A composer and a gentleman: Canadian theatre artists remember Stephen Sondheim

Stephen Sondheim’s recent death has sparked tributes and memories from all over the world. The American composer, who died on November 26 at the age of 91, is widely considered one of the most influential artists of the late 20th century.

But what are his connections with Canadian artists and playwrights? The star gathered five people who knew him to remember the man and his work:

Richard Ozunian

Retired Toronto Star theater critic, director and playwright

“The first time I met him was in 1993 when I met him (composer) Gary Kolisha in Toronto. Sometimes the meetings with Stephen were fraught and sometimes it was beautiful. This one started off fraught and ended beautifully. Over the years I’ve been ostensibly talking to him about an interview topic, but we After that we expand it … We will talk about life and art, on top of the subject in question.”

The song I thought of when I heard he died is ‘With So Little To Be Sure Of’ by Anyone Can Whistle: ‘It was great to know you / It’s not really over. / Crazy Business This, this, the life we ​​live / We can’t complain about the time we’re given / With so little to be sure in this world / We’ve had a moment. I think it’s his greatest song.”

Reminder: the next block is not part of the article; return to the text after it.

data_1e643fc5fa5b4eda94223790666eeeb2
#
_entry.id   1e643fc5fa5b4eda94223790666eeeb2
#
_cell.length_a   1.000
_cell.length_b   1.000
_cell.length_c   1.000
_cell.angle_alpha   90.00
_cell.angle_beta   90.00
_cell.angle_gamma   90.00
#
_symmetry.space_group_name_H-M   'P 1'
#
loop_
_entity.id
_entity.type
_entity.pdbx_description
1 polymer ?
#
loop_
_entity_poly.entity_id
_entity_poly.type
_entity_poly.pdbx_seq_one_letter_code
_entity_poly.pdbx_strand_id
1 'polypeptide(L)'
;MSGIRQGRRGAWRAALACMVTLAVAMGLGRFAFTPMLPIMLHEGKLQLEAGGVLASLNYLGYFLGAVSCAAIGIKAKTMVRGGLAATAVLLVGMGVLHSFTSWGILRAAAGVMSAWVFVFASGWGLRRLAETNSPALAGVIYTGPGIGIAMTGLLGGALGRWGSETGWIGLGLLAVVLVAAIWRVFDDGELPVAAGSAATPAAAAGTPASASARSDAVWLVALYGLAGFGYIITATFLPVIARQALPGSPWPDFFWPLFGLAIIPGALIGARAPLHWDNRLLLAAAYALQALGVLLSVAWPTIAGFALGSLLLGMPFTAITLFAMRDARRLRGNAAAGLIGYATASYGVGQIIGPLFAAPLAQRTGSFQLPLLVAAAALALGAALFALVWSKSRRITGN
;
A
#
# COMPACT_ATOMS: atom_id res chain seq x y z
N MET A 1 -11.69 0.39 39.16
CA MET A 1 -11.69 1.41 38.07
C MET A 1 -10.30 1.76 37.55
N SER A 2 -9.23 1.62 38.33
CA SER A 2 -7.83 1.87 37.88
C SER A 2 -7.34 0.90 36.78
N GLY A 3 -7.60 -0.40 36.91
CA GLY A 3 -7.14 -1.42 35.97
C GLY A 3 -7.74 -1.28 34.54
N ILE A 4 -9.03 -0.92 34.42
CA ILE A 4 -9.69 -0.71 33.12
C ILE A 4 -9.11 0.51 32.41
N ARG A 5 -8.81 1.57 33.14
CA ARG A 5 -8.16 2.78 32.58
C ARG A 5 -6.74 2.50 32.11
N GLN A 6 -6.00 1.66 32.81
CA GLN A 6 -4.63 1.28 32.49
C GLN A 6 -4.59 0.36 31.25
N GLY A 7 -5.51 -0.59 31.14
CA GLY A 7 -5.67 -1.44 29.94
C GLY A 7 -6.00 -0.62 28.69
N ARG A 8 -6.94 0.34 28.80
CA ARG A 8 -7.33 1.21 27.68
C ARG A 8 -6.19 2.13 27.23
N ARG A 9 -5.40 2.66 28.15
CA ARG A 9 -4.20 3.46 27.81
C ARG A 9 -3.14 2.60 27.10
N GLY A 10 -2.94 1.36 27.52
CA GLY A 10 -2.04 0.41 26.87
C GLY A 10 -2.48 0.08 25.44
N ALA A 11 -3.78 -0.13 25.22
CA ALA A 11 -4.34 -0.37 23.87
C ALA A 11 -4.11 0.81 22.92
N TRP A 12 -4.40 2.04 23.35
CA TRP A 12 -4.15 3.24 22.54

Tom Allison

Actor and Director

“I fell in love with Sondheim through ‘A Little Night Music’ as a teenager… I actually met him at the Harbourfront World Leaders Festival in 2001… I was playing Emcee in a production of ‘Cabaret’ at the Calgary Theater, and they had an alternative me so I could fly to Toronto and sing “Hat Ending” by Sondheim…singing for him was the most extraordinary thing I could imagine.”

“Sondheim is the most humble then exciting material to be a part of…When you really find out what he’s doing, he’s been giving great thought to anything you could possibly imagine…You gladly try to keep up with what he’s written and where he’s taking you…He seems to be able to Thinking in five different directions at once.”

The song that’s been in my head today is from ‘Sunday in the Park With George ‘: Whatever you do / Let it come from you / Then it will be new / Give us more to see. ”

Robert Cushman

Retired theater critic

“It was around 1970… The ‘company’ opened in New York and then it was advertised in London… I knocked on the door of the legendary Manhattan house and he greeted me politely. We talked… It was less showy than I expected and was quite challenging… We met again in London while Company was in rehearsal. On three separate occasions we sat in the back of the booths at Her Majesty’s Theater and talked and it was much more relaxing. I got far more from it than I was originally able to achieve.”

“He can be incredibly warm in some of his correspondence. He had wonderful heavy note cards which I had the pleasure of receiving. And he was always very quick to respond to letters or emails… I asked him about it once and he said it was something he learned from His father: “This is the mark of a gentleman. You always reply to your correspondence.”